Researchers from VIB, KU Leuven, UGent, and Harvard report that they have succeeded in reconstructing DNA and proteins from prehistoric yeast cells. This made it possible to determine how genes developed and evolved into their current form over more than 100 million years.

“These results provide answers to an argument frequently used by opponents of the theory of evolution: the chance of the occurrence of a new characteristic, [i.e., a functional new segment of DNA] from scratch is similar to the chance of a modern jumbo jet assembling spontaneously from a few pieces of scrap metal,” said Kevin Verstrepen, from VIB/KU Leuven. “Many scientists have proposed that the new functional DNA does not appear out of thin air, but is built up gradually from a copy of an existing segment of functional DNA. By reconstructing a piece of prehistoric DNA that was copied several times during evolution, we were able to investigate the changes that occur in each of the copies and which gradually lead to new functions.”

An important unanswered question in Darwin’s theory of evolution is how new characteristics seem to appear out of nowhere. Such innovations appear to contradict the principle of gradual change, in which existing characteristics slowly evolve into another form. Yet scientists, who understand that many “inventions” took place during the evolution of life, do not know which processes form the basis of this evolutionary innovation.

One of the biggest problems is that virtually no prehistoric DNA sequences or proteins have been conserved, so that it is not possible to examine how these ancient versions differ from the current versions. This prevents the understanding of how new sections of DNA and new proteins developed.

Using a combination of the latest techniques in biology, the scientists Karin Voordeckers, Chris Brown, and Kevin Verstrepen from VIB in Leuven, together with Steven Maere (VIB/UGent), succeeded in rebuilding the DNA and proteins of prehistoric yeast cells.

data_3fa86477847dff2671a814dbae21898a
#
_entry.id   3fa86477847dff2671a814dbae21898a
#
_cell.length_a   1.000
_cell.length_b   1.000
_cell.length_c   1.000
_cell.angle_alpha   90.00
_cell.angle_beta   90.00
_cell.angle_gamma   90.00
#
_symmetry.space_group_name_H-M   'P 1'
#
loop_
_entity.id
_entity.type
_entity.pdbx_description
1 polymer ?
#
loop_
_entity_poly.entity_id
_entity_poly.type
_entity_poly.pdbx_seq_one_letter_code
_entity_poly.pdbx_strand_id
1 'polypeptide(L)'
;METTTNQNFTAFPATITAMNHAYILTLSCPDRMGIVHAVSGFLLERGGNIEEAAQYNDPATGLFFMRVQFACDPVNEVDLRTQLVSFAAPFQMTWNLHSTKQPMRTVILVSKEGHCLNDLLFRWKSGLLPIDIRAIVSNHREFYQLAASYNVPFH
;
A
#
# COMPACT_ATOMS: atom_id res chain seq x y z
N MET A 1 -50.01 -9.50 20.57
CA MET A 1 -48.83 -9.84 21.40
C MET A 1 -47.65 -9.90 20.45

“We used sequence reconstruction algorithms to predict the DNA sequence of ancestral genes from dozens of present-day DNA sequences,” explained Maere. “This enabled us to rebuild the corresponding ancestral proteins.”

According to Voordeckers, “We searched very specifically for how the yeast adapted to break down various sources of sugar. We found that the primal gene that codes for the protein for the digestion of maltose was copied a number of times during evolution. The DNA of some copies changed slightly, resulting in new proteins that could break down different sugars. By modeling these changes in the corresponding proteins, we now understand how just a few changes in the DNA can lead to the development of new activity in the corresponding proteins.”

The scientists think that this type of duplication of the DNA often forms the basis of the emergence of apparently new proteins. In other words, the jumbo jet is gradually built from a copy of an existing airplane. The research appears online today in PLoS Biology.

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